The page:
Mama always said my imagination ran wild. She’d tell me I’d not stay a boy forever and that I’d do well to show some restraint. She was wrong, though. I didn’t imagine the old man in the elderberry tree. He had been there, wearing only a pair of tattered breeches as he pelted the little black berries at me until they stained my skin. He had laughed at that, though I hadn’t thought it nearly so funny.
But when I told Mama, she spanked me for telling fibs and for staining my clothes, and then sent me to bed without any supper.
Why would I lie about such a stupid thing? If I were going to lie, I’d say a dragon came down and swooped me up in its claws, and then dropped me to the ground and the elderberry tree was the only thing that broke my fall. That would be a lie worth telling—not some creepy old man lurking in a tree.
It was unfair.
So I waited until night fell, and I snuck out and returned to the elderberry tree. It stood atop a tall hill, so it was easy to find. When I got there, the old man was still lurking in the branches. He looked down at me and laughed that same, rasping laugh as before, like rusted hinges or a broom across a stone floor. He pelted a berry at me, but I was expecting it, and I darted out the way.
The old man whistled. “Finely done, young lad. Finely done, indeed.”
“It’s not very nice,” I said, “pelting people with elderberries. Don’t you have any manners?”
The old man cackled. “I did, once, but I turned them into wine and sold them. I fear my manners have ended up in the gullet of some fine gentleman and his wife. Not too bad a fate, all things considered.”
“Well, you ought to get new ones. I got sent to bed without any supper, and now I’m awfully hungry and it’s all your fault.”
“Tsk, tsk,” the old man said. “We can’t have that. Here, have a berry.” He pelted another elderberry at me. I was too slow that time, and it got me between the eyes. He laughed again.
I balled my hands into fists. “If you don’t stop that, I’ll…”
“You’ll what, little man? Make me stop?” He cackled and wheezed. “I’d like to see you try.”
I pressed my lips together and ran at the tree. It didn’t have much of a trunk, so I just about jumped straight onto a branch and nearly grabbed the old man’s gnarled foot.
“Ho ho!” he said as he climbed higher up into the tree. “The chase is on!”
I scrambled after him, up into the highest branches. I nearly caught up to him, and again I reached out to grab his foot. But my hand only brushed against his callused heel as the old man jumped from the tree and landed on the ground below.
I frowned and made to jump after him but… couldn’t.
The old man cackled. “What’s wrong, dear boy? Can’t you get down?”
Each time I made to jump out of the tree, it was like a great invisible hand pressed me against the branches and kept me there. “What did you do?” I said, my voice strained and squeaky.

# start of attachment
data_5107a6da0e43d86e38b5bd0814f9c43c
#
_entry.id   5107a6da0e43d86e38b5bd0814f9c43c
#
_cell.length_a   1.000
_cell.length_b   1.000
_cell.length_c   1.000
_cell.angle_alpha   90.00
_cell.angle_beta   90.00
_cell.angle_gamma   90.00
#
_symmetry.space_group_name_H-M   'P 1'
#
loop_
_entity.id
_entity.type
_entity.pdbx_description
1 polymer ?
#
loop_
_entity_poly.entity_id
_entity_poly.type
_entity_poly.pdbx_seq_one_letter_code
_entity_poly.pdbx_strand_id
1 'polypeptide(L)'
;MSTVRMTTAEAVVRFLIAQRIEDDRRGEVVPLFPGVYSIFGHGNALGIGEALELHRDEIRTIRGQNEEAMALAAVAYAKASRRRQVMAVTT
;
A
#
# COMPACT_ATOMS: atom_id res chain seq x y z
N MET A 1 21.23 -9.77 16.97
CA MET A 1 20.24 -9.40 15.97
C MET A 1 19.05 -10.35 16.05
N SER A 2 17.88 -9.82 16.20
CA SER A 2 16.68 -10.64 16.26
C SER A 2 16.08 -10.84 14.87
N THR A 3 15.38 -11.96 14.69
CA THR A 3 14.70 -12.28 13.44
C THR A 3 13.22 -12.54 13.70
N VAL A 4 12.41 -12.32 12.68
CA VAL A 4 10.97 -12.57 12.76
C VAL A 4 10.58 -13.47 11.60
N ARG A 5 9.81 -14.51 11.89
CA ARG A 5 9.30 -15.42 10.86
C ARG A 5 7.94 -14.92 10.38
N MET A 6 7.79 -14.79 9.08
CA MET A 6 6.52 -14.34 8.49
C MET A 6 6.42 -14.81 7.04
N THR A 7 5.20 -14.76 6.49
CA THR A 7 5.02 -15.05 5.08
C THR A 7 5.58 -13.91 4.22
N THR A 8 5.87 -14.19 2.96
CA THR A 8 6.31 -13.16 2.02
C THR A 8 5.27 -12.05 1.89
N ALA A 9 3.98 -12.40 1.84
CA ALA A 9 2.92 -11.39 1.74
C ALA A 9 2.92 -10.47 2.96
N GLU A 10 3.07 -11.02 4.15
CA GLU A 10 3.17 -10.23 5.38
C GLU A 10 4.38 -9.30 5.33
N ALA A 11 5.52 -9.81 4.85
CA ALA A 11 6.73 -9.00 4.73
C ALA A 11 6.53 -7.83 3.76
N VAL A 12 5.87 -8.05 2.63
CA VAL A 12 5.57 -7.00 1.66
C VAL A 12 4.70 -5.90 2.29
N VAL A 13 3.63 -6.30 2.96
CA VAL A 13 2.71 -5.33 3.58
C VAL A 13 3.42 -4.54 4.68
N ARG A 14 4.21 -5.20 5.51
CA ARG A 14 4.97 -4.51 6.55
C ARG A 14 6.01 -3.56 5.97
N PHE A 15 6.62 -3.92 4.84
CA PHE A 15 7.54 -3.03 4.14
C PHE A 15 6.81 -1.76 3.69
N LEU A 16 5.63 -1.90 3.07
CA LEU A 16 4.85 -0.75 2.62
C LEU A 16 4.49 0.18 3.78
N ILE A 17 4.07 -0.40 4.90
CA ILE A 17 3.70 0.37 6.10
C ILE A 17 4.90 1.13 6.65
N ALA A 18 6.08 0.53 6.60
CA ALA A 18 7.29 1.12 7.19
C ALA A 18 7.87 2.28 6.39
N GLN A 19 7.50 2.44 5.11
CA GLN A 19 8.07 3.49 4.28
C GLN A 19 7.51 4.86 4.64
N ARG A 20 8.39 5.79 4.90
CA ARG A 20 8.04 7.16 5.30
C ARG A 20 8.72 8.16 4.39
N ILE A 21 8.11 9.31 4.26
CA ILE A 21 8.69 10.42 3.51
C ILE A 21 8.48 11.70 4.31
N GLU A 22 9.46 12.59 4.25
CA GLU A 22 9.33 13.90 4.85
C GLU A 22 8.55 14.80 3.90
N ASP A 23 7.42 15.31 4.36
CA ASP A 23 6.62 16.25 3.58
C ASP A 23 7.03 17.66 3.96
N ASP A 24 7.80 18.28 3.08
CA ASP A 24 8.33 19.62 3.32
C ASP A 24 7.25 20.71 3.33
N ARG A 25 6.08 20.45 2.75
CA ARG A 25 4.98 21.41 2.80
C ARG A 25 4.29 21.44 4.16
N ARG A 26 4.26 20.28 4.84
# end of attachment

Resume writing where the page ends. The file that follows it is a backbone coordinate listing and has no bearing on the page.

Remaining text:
“All trees need a guardian,” the old man said. “And now you’re it.” Then he turned and walked away.
“Wait!” I cried, but the old man never looked back. He just kept on walking until the darkness took him from sight. Again I tried to climb down out of the tree, but it was like my clothes had caught on a branch and I couldn’t move.
I stared up at the starry sky through the elderberry leaves. The night seemed so big, then, and I very small. I started to cry, but then my own sobs echoed back and startled me, and I stopped.
My belly hurt, so I grabbed a handful of elderberries and put them in my mouth. They tasted sour and bitter, and I spat them back out. I was tired; the hour was late. I wanted to go home and sleep, but the tree wouldn’t let me. So I curled up in a nook of some branches, but sleep never came. I just lay there, watching the moonlight filter through the fluttering leaves above me.
And then, just as the sky started to grow light again, the old man returned. He climbed into the tree, and when he did, I fell out and landed on the grass below.
He chuckled. “Watch your step, little man. First one’s a doozy.”
I stared up at him, rubbing my sore backside. “Where’d you go?”
He waved a hand. “Oh, around. One doesn’t get to see much here in the tree, as you well know. But it’s important to get out from time to time and stretch the legs. It keeps one young.” He cackled.
I kept on staring at him. I wanted to leave, to run home and forget this night had ever happened. But I just stood there, unable to move.
The old man held onto a branch as he leaned down towards me. “All trees need a guardian,” he said in a whisper that rustled like leaves in the wind. “Run along, little man. Run as long as you can and do not look back.” He laughed again, but the mirth in his voice sounded strained and tainted with desperation.
I turned and ran.